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Old Oct 14, 2003, 5:30 PM   #1
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Default My Canon A70 is very picky with NiMh AA batteries. Pls help!

My month old A70 behaves very strangely in respect to NiMh AA batteries. When I 1st got A70 I immediately inserted 4 Kodak 1600 MaH AAs that I removed from my main Olympus C-5050Z camera. Batteries were recently topped and Oly was working fine with them. A70 simply wouldn't switch on displaying "'Replace battery pack" message and shutting off! Then I returned same batteries back to Olympus which happily switched on and continued to make shots just fine. Same story happened with a backup set of GP 1700 batteries - Oly's happy, Canon throws. Only when I fully charged the batteries A70 became happy. By the same token Canon would refuse 1/3 drained alkalines that Oly will happily use. Moreover, after meager 50 or so shots A70 rejected batteries with the same message while Oly accepted same leftovers.

That all seems really strange considering that it's C-5050Z with much bigger LCD, heavier zoom lens, bigger flash and more demanding internal processing should be much more picky about not enough juice in batteries. All professional reviews of A70 (Imaging Resource, DP Review, etc.) that did battery life testing indicate that A70 has a formidable stamina and is much better in this respect than Olympus C series.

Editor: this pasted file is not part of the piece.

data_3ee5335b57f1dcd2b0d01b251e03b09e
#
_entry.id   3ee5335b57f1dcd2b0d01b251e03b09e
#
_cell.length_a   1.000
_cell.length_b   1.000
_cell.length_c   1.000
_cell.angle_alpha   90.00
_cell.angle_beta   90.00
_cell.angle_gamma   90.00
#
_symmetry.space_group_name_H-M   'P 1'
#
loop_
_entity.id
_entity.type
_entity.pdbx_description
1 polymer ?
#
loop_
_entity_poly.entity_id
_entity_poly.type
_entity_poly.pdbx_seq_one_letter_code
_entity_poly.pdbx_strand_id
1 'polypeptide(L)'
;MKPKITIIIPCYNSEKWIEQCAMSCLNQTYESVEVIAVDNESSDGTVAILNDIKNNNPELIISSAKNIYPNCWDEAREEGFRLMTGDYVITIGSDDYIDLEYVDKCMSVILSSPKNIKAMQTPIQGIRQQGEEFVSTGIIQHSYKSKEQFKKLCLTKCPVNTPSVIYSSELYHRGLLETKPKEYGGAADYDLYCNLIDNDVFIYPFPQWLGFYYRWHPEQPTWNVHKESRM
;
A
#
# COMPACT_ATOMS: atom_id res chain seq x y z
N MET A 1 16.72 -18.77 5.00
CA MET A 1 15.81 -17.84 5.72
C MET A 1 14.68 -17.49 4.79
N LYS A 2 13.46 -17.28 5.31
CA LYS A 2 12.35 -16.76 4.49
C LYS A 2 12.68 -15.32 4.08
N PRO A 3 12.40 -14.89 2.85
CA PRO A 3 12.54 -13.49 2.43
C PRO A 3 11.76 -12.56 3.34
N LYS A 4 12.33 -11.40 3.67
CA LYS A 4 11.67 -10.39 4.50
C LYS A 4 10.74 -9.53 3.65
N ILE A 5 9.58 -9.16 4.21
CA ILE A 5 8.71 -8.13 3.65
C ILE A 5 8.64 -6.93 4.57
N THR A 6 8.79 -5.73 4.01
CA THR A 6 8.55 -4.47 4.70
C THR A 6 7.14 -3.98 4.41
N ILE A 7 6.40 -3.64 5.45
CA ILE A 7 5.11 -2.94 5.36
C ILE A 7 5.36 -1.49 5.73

All above made me to believe that I have a defective unit and I exchanged it for the new one making sure it came from a different batch. I couldn't believe when same story repeated with a new A70! Same thing - it'll switch on only with the fresh set of NiMh or alkalines. Anything about half drained will be rejected while supposedly much more power hungry Olympus will happily go on on the same batteries.

Did anyone observed same behavior? Any ideas about causes? What NiMh brands you have success with A70?

Admittedly my all 3 sets of NiMh batteries are about few years old and by now should be pretty worn out by few hundreds of recharges by MAHA C204F charger. Could it be that Canon is more picky about characteristics of power delivery of old batteries? Or maybe it doesn't like certain NiMh brands (MahaCell, Kodak, GP) other than Canon's own rechargeable pack?

I'll appreciate and help. Thanks a lot!

PS. Just please don't tell me I have another defective unit, I already past my 14 days return period
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Old Oct 14, 2003, 6:07 PM   #2
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It seems that many problems are not just down to the batteries but the monitoring of their charge state which is usually done using the terminal voltage. Look at some of the probs with proprietary packs and their 'intelligent' on board charge monitoring chips.